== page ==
The trustee sought to avoid the fraudulent transfers made by C & S to Granfinanciera and Medex and appealed to the bankruptcy court's equitable discretion to grant "such other relief as is just and proper" in order to satisfy the ends of justice. That the court chose to grant monetary relief did not change the equitable nature of the cause of action.
Moreover, bankruptcy itself is equitable in nature and thus bankruptcy proceedings are inherently equitable. See In re Major Tire Co., 64 B.R. 305, 306 (Bankr.N.D.Ga.1986); In re Durbin, Inc., 62 B.R. 139, 145 (S.D.Fla.1986). A cause of action to avoid a fraudulent transfer is a "core proceeding." 28 U.S.C. Sec. 157(b)(2)(H). A core proceeding is a proceeding created by the Bankruptcy Code and is brought in a bankruptcy court, and thus is inherently equitable in nature. See Merrill v. Walter E. Heller & Co., 594 F.2d 1064, 1065 (5th Cir.1979) (no constitutional right to a jury trial in bankruptcy on a dischargeability issue), Baldwin-United Corp. v. Thompson, 48 B.R. 49, 56 (Bankr.S.D.Ohio 1985) (no constitutional right to jury trial in core proceeding); King, Jurisdiction and Procedure Under the Bankruptcy Amendments of 1984, 38 Vand.L.Rev. at 704 (no right to jury trial in core proceeding).
This is in accord with Katchen v. Landy, 382 U.S. 323, 86 S.Ct. 467, 15 L.Ed.2d 391 (1966) where the Supreme Court stated "[t]he Bankruptcy Act, passed pursuant to the power given to Congress by Art. I, Sec. 8, of the Constitution to establish uniform laws on the subject of bankruptcy, converts a creditor's legal claims into an equitable claim...."
Accordingly, the defendants' demands for a jury trial must be denied. We, therefore, need not determine whether a bankruptcy court has authority to conduct a jury trial.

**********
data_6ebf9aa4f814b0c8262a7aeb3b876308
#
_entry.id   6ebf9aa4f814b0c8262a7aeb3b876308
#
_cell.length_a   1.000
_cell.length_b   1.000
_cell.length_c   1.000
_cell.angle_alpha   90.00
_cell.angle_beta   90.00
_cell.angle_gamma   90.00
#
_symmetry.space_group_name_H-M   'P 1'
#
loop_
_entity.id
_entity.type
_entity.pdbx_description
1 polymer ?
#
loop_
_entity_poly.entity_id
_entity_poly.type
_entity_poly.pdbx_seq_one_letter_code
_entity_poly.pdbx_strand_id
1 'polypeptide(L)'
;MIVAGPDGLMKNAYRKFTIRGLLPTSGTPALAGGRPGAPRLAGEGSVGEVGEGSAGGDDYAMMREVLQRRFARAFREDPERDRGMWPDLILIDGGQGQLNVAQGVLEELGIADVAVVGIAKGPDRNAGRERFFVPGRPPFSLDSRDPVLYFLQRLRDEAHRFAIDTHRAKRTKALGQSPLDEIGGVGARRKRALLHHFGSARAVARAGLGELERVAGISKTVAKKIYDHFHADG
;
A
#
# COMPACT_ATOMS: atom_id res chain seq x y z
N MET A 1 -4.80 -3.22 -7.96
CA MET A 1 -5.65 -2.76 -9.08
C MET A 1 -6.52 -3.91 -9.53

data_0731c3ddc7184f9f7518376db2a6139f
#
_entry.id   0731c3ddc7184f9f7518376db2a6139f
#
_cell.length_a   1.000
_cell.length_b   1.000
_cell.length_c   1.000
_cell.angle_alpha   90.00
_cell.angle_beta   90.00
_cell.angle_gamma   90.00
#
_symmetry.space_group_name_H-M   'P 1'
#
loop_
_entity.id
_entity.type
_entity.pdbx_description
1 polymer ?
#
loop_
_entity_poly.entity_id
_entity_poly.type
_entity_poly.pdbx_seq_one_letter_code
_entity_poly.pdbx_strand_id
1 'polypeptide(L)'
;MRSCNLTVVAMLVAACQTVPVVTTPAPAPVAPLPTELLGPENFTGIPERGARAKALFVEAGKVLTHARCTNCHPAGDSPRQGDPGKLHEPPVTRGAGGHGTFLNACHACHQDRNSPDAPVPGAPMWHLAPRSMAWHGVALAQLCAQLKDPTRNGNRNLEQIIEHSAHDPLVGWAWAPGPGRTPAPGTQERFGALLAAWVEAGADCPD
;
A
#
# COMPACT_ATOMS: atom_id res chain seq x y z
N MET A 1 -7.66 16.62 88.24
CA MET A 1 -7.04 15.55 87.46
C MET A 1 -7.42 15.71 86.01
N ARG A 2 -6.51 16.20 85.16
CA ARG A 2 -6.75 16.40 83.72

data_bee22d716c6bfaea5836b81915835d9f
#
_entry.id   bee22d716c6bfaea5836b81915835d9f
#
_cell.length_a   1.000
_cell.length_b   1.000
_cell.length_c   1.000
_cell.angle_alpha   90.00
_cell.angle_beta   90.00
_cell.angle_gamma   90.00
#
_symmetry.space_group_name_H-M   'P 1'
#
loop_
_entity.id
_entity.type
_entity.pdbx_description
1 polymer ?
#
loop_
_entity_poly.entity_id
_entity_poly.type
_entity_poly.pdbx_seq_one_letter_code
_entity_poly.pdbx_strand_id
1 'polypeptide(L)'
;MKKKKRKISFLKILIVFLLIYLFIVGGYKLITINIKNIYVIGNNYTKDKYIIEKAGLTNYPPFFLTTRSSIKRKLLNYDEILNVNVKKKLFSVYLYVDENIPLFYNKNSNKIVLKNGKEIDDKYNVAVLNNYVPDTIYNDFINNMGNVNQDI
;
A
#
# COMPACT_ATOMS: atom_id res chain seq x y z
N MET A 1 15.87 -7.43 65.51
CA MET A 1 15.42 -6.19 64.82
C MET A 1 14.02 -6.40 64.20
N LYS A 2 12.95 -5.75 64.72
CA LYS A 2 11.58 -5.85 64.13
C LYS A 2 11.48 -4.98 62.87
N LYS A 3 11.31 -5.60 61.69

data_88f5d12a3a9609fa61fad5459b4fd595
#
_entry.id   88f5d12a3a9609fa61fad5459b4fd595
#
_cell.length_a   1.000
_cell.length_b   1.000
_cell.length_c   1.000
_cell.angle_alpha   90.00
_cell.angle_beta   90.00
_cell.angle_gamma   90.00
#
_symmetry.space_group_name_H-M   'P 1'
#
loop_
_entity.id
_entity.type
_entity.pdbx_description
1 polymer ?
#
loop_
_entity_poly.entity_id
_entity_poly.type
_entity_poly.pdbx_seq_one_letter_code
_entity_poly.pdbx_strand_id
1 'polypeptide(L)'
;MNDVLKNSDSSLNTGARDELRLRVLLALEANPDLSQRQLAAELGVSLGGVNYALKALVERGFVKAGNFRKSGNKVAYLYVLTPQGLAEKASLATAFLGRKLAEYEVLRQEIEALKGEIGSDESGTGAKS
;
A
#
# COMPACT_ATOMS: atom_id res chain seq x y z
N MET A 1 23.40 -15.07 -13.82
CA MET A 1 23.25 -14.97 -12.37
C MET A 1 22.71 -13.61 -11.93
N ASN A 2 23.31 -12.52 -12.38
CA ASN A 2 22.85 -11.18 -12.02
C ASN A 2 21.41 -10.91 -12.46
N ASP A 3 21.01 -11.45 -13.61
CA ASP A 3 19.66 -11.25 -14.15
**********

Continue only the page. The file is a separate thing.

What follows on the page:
Both the bankruptcy and district courts had personal jurisdiction over defendants Granfinanciera and Medex. FSIA is inapplicable in the case at bar. Neither defendant has a right to a jury trial. AFFIRMED.
Fed.R.Civ.P. 4(e), 28 U.S.C.A. (West 1960 & Supp.1986).
Other courts hold that the defendant's mere presence within the United States satisfies whatever due process concerns exist. See, e.g., Mariash v. Morrill, 496 F.2d 1138, 1143 (2d Cir.1974) (where defendants reside within United States "minimal contacts" are present); Clement v. Pehar, 575 F.Supp. 436, 438-39 (N.D.Ga.1983) (where nationwide service of process is authorized, due process only requires defendant have minimum contacts with United States; defendants were U.S. citizens and properly served within U.S., therefore, district court "may constitutionally exercise jurisdiction over them.").
While still other courts determine that a due process analysis is completely unnecessary where service is nationwide and is properly performed outside the forum district yet within the United States. See e.g., Pioneer Properties, Inc., 557 F.Supp. at 1358 and n. 6 (no fifth amendment limitation on jurisdiction if nationwide service is properly perfected outside forum district but within United States); In re Prospect Hill Resources, Inc., 69 B.R. 79, 79-80 (Bankr.N.D.Ga.1986) (no due process "minimal contacts" requirement necessary to justify exercise of jurisdiction where defendant was Illinois resident, case involved federal question litigation, and Congress provided for nationwide service of process); In re Whippany Paper Board Co., 15 B.R. 312, 315 (Bankr.D.N.J.1981) ("minimum contacts test has no particular relevance" in bankruptcy suit between domestic corporations because federal statute confers jurisdiction and provides for nationwide service).
In the case at bar we need not determine which view is correct. Granfinanciera and Medex conducted numerous international business transactions utilizing their bank accounts in Miami, New York, Chicago, and San Francisco. The action was brought in the United States District Court for the Southern District of Florida. The transfers out of which this action arose were made from debtor's United States bank accounts in New York and Miami in United States currency, to the Miami bank accounts of each defendant. Sufficient contacts exist in this case with the entire United States and with the forum state.